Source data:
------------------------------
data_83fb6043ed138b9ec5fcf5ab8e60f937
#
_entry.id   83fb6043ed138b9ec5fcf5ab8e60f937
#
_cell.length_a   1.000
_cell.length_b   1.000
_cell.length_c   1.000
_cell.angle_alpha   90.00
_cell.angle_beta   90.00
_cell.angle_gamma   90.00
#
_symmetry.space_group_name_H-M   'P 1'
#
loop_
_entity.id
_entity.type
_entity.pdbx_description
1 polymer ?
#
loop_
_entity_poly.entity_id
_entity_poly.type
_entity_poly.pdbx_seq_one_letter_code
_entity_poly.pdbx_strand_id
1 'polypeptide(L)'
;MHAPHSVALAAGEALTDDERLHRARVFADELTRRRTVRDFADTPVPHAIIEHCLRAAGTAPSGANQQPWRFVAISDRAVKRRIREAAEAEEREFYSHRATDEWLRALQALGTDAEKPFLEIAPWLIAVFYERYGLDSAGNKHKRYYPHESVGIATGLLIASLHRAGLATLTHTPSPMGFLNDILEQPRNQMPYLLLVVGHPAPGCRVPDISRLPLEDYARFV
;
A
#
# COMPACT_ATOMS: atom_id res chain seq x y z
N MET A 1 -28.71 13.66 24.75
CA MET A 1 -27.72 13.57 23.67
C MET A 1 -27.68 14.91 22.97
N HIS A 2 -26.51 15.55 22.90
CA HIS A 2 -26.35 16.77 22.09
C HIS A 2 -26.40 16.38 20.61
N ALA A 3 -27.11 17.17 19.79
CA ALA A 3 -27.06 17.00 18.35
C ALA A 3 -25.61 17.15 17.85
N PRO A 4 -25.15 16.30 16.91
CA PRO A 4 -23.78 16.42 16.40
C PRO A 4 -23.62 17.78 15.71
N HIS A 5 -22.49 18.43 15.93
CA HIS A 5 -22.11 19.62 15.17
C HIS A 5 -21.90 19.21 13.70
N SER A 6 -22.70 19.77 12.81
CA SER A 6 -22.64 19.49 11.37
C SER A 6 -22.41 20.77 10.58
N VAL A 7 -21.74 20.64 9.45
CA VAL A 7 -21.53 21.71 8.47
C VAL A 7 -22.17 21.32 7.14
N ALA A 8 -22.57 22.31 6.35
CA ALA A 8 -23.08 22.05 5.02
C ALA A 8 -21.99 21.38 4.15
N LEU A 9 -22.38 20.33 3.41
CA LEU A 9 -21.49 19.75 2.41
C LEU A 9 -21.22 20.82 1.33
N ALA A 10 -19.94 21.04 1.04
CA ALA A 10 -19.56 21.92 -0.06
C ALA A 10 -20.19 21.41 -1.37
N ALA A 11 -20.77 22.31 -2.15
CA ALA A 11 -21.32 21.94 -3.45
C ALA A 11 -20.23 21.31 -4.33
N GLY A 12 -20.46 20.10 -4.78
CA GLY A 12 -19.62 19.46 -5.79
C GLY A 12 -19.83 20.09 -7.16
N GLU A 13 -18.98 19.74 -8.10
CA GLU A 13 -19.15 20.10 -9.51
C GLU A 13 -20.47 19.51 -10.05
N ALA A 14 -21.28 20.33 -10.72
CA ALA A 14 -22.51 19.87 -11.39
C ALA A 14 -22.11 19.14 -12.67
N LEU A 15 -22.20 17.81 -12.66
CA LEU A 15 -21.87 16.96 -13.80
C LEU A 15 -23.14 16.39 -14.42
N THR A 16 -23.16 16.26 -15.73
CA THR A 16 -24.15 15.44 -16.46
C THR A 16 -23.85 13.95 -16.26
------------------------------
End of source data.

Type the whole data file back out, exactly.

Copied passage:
data_83fb6043ed138b9ec5fcf5ab8e60f937
#
_entry.id   83fb6043ed138b9ec5fcf5ab8e60f937
#
_cell.length_a   1.000
_cell.length_b   1.000
_cell.length_c   1.000
_cell.angle_alpha   90.00
_cell.angle_beta   90.00
_cell.angle_gamma   90.00
#
_symmetry.space_group_name_H-M   'P 1'
#
loop_
_entity.id
_entity.type
_entity.pdbx_description
1 polymer ?
#
loop_
_entity_poly.entity_id
_entity_poly.type
_entity_poly.pdbx_seq_one_letter_code
_entity_poly.pdbx_strand_id
1 'polypeptide(L)'
;MHAPHSVALAAGEALTDDERLHRARVFADELTRRRTVRDFADTPVPHAIIEHCLRAAGTAPSGANQQPWRFVAISDRAVKRRIREAAEAEEREFYSHRATDEWLRALQALGTDAEKPFLEIAPWLIAVFYERYGLDSAGNKHKRYYPHESVGIATGLLIASLHRAGLATLTHTPSPMGFLNDILEQPRNQMPYLLLVVGHPAPGCRVPDISRLPLEDYARFV
;
A
#
# COMPACT_ATOMS: atom_id res chain seq x y z
N MET A 1 -28.71 13.66 24.75
CA MET A 1 -27.72 13.57 23.67
C MET A 1 -27.68 14.91 22.97
N HIS A 2 -26.51 15.55 22.90
CA HIS A 2 -26.35 16.77 22.09
C HIS A 2 -26.40 16.38 20.61
N ALA A 3 -27.11 17.17 19.79
CA ALA A 3 -27.06 17.00 18.35
C ALA A 3 -25.61 17.15 17.85
N PRO A 4 -25.15 16.30 16.91
CA PRO A 4 -23.78 16.42 16.40
C PRO A 4 -23.62 17.78 15.71
N HIS A 5 -22.49 18.43 15.93
CA HIS A 5 -22.11 19.62 15.17
C HIS A 5 -21.90 19.21 13.70
N SER A 6 -22.70 19.77 12.81
CA SER A 6 -22.64 19.49 11.37
C SER A 6 -22.41 20.77 10.58
N VAL A 7 -21.74 20.64 9.45
CA VAL A 7 -21.53 21.71 8.47
C VAL A 7 -22.17 21.32 7.14
N ALA A 8 -22.57 22.31 6.35
CA ALA A 8 -23.08 22.05 5.02
C ALA A 8 -21.99 21.38 4.15
N LEU A 9 -22.38 20.33 3.41
CA LEU A 9 -21.49 19.75 2.41
C LEU A 9 -21.22 20.82 1.33
N ALA A 10 -19.94 21.04 1.04
CA ALA A 10 -19.56 21.92 -0.06
C ALA A 10 -20.19 21.41 -1.37
N ALA A 11 -20.77 22.31 -2.15
CA ALA A 11 -21.32 21.94 -3.45
C ALA A 11 -20.23 21.31 -4.33
N GLY A 12 -20.46 20.10 -4.78
CA GLY A 12 -19.62 19.46 -5.79
C GLY A 12 -19.83 20.09 -7.16
N GLU A 13 -18.98 19.74 -8.10
CA GLU A 13 -19.15 20.10 -9.51
C GLU A 13 -20.47 19.51 -10.05
N ALA A 14 -21.28 20.33 -10.72
CA ALA A 14 -22.51 19.87 -11.39
C ALA A 14 -22.11 19.14 -12.67
N LEU A 15 -22.20 17.81 -12.66
CA LEU A 15 -21.87 16.96 -13.80
C LEU A 15 -23.14 16.39 -14.42
N THR A 16 -23.16 16.26 -15.73
CA THR A 16 -24.15 15.44 -16.46
C THR A 16 -23.85 13.95 -16.26